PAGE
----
Last year, at a Washington State University (WSU) Building Soils for Better Crops conference, farmers from Kansas, North Dakota, and Colorado all spoke on the benefits they were seeing from using multi-species cover crops. These cover crop “cocktails” consist of 8 or more species chosen to maximize diversity. Cocktail mixers aim for at least 1 entry from each of the following categories: warm season broadleaf species, cool season broadleaf species, warm season grasses and cool season grasses. In addition to the benefits regularly associated with cover crops, farmers using these cocktails often point to increased crop yields and reduced inputs as the reasons they are using them. These cocktails also seem to give rise to a passion for cover crops not seen in farmers using a single-species.
So, what is going on here?
First of all, these farmers are ahead of the science and are likely to remain there. There is very little research on cover crop mixtures of more than 5 species, which is the point where some NRCS personnel say the benefits of the diverse cocktails are first seen. Where such research has been done, it has used 3 or at most, 4 species. An example from WSU research on a 2-species cover crop mixture shows why research using cover crop cocktails will be difficult. In this study, various proportions of rye and vetch were studied to see which might be most beneficial or if the mixtures were better than the monocrops of either rye or vetch.
The treatments were
- 100% rye
- 50% rye, 50% vetch
- 38% rye, 62% vetch
- 25% rye, 75% vetch
- 100% vetch
Using this logic, a 2-species mix produces at least 5 treatments, which is reasonable for field research, but extend this thinking to a cocktail of 5 or 8 or more species and the number of treatments makes for a cumbersome and expensive study.
An alternative strategy, used in a PennState study, disregards the proportion question in favor of including more species, mixed to provide specific ecosystem services:
- Red Clover
- Cereal Rye
- Winter Canola
- Winter Pea
- 3-species mix designed for weed suppression
- 3-species mix designed for N retention and supply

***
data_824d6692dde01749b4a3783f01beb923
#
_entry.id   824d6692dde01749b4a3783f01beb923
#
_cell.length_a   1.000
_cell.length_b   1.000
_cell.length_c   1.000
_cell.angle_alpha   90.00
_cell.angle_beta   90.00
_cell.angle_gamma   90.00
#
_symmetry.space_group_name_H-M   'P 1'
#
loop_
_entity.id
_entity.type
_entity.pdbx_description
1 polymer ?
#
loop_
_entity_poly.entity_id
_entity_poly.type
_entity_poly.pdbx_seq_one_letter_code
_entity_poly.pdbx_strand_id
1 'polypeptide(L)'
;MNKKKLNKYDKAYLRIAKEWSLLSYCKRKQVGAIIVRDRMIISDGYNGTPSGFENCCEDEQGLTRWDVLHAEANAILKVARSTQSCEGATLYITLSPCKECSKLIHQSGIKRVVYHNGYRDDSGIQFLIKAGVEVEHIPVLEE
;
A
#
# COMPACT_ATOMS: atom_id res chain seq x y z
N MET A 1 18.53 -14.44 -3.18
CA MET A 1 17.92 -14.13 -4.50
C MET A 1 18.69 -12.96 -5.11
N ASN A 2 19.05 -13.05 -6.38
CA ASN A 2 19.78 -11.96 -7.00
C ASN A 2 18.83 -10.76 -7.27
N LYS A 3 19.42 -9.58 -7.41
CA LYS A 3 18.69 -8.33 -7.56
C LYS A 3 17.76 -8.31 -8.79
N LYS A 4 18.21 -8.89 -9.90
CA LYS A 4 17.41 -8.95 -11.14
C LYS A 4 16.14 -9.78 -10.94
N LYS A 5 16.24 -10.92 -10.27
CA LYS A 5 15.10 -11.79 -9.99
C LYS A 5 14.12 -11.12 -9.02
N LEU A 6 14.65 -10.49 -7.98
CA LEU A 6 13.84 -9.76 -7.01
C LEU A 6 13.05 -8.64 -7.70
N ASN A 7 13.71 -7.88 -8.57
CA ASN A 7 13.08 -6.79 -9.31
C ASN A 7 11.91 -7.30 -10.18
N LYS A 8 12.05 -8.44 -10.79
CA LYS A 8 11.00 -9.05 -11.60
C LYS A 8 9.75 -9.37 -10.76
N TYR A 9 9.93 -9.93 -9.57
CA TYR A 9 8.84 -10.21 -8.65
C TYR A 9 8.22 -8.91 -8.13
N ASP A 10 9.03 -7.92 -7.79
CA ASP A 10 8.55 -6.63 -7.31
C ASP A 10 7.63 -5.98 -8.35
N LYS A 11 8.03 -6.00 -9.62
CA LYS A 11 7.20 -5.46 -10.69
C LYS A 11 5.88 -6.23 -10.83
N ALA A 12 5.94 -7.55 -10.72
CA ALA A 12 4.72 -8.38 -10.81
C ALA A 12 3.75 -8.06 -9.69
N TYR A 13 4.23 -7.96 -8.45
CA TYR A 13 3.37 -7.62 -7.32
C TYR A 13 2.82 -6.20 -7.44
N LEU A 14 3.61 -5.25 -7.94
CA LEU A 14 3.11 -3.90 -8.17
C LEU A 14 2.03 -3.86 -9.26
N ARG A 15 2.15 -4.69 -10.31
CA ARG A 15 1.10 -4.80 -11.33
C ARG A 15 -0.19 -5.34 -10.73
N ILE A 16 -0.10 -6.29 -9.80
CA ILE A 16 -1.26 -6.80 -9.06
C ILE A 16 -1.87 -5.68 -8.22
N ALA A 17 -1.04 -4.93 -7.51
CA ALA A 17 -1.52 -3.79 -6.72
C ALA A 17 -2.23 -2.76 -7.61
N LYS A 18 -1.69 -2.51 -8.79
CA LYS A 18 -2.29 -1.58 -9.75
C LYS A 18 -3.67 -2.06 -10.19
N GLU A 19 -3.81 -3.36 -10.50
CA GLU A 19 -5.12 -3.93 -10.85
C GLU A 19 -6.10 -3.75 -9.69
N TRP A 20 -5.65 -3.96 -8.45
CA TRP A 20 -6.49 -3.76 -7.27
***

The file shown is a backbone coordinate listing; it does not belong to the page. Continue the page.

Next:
- 4-species mix including pollinator-friendly species
- 6-species mix
- A commercially available mix with 8 cultivars
Even here, the large number of treatments makes it likely that the results will be inconclusive, confounded by the sheer complexity of cocktails with 5+ species. The periodic table of cover crops (from North Dakota where some very active cocktail proponents farm) contains 47 species – you can see the difficulty facing researchers! Even if there were sufficient funding for such daunting research, the “right mix” would probably vary with climate, soils, and cropping system.
Given all this, what can be done?
When faced with this level of complexity, a good strategy is to rely on principles. “The more diversity the better” seems to be the guiding principle of cocktail farmers. The limitations are agronomic (planting mixtures with varying seed sizes can be challenging), economic (some seed is very expensive) and climatic (the right mixture will depend on when it is being planted and the succeeding temperature and precipitation/irrigation).
Once a mixture is chosen, the next step is to monitor the results. Here, the yield and quality of the crop following the cover crop cocktail will best demonstrate the overall effects and give the economic payback of the practice. While this “black box” approach (i.e., treatment is applied and end results are measured but what happens in between is unknown) is practical, it does not give any information on what actually happens to the soil. This is where researchers and farmers can collaborate to gain a better understanding of how cover crop cocktails work with the goal of improving their benefits and consistency. With cover crop cocktails, well-designed on-farm research will likely result in more usable information than more expensive studies at Research Centers alone.
To learn more about cover crop cocktails, start with these online resources ATTRA, Gabe Brown (North Dakota farmer), Brendon Rockey (Colorado farmer), and Ray Archuleta (NRCS soil scientist).